Avoiding Illness Due to Ticks, Bats and Wild Animals
Rocky Mountain spotted fever, Lyme disease, tularemia, babesiosis, ehrlichiosis, rabies
CHICAGO – As the weather remains warm and people continue to spend more time outdoors, Illinois Department of Public Health (IDPH) Director Dr. LaMar Hasbrouck reminds residents of the importance to take precautions against illness caused by tick and animal bites.
Ticks can carry diseases like Rocky Mountain spotted fever, Lyme disease, tularemia, babesiosis, and ehrlichiosis, while bats and other wild animals pose the risk of transmitting rabies, a virus that affects the nervous system of humans and other mammals. A bite from ticks, bats or wild animals could cause severe illness in both children and adults.
One way to avoid a tick bite is to wear a repellent that contains 20 to 30 percent DEET on exposed skin, and if you are in a heavily wooded area, walk in the center of trails so that weeds do not brush against you. Also, check yourself, children and other family members, including pets, every two to three hours for ticks. If you become ill with fever and/or rash after being in tick habitat contact your health care provider.
While bats are the primary carrier of rabies in the state, any wild mammal such as a raccoon, skunk, fox, or coyote, can have rabies. Humans can get rabies after being bitten by an infected animal. Rabies can also be contracted when saliva from a rabid animal gets directly into a person’s eyes, nose, mouth or a wound. So it’s important to teach children never to handle unfamiliar animals, and encourage them to immediately tell if they are bitten or scratched by an animal; keep vaccinations up-to-date for all dogs, cats and ferrets; and supervise your pets so that they do not come in contact with wild animals. If you find a bat in your home, do not release it until you have called your local health department.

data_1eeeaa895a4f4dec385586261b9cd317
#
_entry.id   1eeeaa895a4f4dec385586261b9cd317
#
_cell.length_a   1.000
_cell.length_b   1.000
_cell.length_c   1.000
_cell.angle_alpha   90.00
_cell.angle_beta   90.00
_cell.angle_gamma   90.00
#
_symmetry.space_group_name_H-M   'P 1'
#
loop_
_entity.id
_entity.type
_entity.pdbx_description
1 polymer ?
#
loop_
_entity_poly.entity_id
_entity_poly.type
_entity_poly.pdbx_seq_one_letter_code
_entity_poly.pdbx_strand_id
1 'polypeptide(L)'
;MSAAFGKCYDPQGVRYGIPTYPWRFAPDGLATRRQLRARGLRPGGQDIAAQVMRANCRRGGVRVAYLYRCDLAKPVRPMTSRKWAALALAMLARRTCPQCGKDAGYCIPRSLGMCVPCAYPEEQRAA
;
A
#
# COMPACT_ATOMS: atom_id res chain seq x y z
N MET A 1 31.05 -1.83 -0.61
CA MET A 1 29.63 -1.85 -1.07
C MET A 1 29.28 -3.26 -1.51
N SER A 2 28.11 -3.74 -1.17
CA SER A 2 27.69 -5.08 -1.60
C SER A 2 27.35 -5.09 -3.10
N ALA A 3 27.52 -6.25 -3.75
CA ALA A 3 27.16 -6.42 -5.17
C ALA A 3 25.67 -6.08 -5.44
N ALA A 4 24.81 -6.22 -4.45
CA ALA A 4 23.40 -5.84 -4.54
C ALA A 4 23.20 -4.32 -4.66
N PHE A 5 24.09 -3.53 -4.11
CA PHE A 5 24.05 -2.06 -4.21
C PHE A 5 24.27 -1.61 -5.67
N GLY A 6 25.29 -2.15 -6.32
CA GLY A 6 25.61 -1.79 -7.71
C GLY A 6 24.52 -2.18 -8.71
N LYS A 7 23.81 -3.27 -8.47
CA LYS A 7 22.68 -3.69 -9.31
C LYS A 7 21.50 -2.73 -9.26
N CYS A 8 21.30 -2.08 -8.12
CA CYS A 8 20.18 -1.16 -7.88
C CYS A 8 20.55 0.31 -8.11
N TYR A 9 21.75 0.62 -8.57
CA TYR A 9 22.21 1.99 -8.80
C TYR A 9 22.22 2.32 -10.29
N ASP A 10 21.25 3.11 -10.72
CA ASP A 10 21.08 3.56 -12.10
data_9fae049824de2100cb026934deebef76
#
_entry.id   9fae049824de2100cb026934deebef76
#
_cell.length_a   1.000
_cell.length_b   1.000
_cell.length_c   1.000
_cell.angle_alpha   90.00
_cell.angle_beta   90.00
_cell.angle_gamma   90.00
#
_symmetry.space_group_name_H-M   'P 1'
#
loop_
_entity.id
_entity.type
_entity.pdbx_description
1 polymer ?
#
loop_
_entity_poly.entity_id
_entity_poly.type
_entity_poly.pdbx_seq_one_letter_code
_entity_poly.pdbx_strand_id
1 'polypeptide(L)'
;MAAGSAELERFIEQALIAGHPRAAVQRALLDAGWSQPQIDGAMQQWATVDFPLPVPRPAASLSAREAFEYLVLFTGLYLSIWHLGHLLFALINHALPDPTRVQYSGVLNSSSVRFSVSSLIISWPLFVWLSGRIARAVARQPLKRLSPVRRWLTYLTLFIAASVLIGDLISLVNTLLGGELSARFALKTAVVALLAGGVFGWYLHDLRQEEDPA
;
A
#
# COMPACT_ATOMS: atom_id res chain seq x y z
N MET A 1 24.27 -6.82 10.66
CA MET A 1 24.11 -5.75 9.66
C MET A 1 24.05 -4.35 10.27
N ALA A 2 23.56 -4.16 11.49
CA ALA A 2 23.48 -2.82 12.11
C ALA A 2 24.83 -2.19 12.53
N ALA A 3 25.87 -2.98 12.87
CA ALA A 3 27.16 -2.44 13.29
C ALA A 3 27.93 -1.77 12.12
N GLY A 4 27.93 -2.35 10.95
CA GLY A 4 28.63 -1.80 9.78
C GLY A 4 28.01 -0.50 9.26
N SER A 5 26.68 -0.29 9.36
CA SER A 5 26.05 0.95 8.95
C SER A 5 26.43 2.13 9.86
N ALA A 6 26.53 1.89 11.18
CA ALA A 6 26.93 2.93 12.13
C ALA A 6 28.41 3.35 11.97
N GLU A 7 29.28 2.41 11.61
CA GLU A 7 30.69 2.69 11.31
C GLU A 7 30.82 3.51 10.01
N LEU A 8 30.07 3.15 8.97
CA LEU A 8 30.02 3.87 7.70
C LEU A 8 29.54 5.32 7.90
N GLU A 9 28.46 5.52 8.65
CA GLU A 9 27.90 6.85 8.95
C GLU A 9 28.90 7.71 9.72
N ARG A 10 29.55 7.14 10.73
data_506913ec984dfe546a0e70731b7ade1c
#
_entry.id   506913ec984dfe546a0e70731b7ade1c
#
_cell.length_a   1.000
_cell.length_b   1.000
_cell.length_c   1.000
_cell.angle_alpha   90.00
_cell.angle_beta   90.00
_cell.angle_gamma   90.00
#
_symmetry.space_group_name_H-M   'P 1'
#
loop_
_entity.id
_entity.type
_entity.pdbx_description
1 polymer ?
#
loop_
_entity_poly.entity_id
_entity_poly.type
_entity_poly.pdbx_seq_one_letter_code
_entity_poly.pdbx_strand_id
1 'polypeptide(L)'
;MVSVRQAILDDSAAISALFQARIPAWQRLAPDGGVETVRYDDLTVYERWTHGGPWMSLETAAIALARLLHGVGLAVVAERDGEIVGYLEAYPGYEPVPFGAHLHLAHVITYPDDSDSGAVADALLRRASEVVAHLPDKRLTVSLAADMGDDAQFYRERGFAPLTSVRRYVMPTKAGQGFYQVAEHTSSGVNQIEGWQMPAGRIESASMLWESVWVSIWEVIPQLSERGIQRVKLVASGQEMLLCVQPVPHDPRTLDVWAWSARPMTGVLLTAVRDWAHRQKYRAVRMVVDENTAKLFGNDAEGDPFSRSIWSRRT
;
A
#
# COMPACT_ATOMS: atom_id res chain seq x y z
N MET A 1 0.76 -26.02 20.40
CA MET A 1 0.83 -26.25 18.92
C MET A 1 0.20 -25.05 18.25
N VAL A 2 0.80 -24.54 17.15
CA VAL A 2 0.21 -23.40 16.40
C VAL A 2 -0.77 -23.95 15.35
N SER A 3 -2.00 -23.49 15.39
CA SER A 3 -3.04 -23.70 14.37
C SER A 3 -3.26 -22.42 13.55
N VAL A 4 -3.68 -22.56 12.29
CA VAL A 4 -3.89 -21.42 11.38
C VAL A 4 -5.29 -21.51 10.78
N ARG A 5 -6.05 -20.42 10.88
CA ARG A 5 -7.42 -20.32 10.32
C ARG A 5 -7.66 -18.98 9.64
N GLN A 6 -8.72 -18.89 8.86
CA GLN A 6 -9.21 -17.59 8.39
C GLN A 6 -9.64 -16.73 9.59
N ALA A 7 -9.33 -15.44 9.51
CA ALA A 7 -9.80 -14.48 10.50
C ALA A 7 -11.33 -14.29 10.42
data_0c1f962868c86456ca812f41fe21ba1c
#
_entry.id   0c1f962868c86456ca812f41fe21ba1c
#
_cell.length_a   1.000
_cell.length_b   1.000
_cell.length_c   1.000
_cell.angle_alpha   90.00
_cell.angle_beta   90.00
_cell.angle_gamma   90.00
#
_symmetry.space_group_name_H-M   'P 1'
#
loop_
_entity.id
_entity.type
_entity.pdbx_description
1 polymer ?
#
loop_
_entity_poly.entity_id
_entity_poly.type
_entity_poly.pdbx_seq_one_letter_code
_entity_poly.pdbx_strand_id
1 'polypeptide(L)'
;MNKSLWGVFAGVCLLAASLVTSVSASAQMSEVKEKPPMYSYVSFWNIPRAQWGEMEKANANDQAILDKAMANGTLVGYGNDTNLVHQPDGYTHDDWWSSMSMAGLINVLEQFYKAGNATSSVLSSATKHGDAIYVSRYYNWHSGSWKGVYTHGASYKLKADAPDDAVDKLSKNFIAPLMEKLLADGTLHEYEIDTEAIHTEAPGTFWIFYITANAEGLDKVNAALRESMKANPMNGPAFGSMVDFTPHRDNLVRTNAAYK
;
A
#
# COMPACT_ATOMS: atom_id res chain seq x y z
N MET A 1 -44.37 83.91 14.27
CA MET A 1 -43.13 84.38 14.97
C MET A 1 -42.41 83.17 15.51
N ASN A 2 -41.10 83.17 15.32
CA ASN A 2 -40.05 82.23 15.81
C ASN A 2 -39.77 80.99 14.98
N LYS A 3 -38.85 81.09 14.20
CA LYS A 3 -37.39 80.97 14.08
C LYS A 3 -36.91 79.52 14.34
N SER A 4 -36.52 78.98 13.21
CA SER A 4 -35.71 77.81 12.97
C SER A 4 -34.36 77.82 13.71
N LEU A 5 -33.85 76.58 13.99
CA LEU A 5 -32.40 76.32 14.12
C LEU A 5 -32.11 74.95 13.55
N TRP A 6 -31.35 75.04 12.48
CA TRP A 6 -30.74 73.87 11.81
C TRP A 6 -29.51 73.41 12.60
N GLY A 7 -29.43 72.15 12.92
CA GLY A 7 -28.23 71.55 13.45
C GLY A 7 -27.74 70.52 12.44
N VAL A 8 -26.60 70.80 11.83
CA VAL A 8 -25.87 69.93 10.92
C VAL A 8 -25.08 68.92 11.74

Call the local health department or animal control agency to remove stray dogs or cats in your neighborhood.
“We want residents to enjoy their summer, but we also want them to take the necessary precautions to avoid illness and disease,” Dr. Hasbrouck said. “While there are medical treatments available for persons exposed to infected tick and animal bites, the best approach is to protect yourself from being bitten or scratched in the first place.”
More information about preventing tick bites and disease can be found at http://www.idph.state.il.us/envhealth/pccommonticks.htm.
For information on rabies, visit http://www.idph.state.il.us/health/infect/reportdis/rabies.htm.
IDPH continues to implement its
Five Year Strategy 2014-2018 to maximize IDPH’s effectiveness,
influence and value for promoting wellness, health equity, safety
and improved health outcomes. Strategic plan priorities include
developing and expanding partnerships; improving data utilization;
reducing health disparities; improving regulatory compliance; and
branding, marketing and communicating IDPH’s value.
Illinois Department of Public Health
535 West Jefferson Street
Springfield, Illinois 62761
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